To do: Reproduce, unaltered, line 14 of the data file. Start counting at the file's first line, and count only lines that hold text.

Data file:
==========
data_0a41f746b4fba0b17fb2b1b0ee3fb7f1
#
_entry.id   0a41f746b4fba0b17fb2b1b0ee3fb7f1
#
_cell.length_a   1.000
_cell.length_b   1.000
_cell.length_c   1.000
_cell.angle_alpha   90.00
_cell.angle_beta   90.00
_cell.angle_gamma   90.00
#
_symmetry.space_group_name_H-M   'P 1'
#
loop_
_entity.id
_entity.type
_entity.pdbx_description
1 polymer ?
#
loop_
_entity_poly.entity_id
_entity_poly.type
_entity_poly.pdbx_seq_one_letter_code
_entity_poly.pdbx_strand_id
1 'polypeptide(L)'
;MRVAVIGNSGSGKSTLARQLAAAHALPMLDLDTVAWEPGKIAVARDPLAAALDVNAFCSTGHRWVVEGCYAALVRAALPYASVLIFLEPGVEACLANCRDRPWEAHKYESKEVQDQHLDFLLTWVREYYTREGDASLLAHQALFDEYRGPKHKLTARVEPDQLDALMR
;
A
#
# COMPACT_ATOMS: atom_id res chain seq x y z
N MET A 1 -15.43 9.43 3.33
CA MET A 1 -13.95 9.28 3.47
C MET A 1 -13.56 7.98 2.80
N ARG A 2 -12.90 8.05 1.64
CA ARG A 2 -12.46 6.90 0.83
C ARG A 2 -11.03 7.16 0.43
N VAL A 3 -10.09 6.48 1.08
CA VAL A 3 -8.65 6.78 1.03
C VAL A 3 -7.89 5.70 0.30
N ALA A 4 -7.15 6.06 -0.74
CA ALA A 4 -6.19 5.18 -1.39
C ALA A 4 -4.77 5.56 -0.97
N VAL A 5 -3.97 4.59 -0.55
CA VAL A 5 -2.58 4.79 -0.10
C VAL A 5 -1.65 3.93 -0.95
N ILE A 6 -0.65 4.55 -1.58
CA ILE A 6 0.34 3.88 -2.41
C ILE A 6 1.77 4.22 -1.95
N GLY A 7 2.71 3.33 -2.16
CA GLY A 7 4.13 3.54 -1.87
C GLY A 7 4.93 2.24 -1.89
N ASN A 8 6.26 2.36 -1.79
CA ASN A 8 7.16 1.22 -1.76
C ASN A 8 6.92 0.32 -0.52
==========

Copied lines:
loop_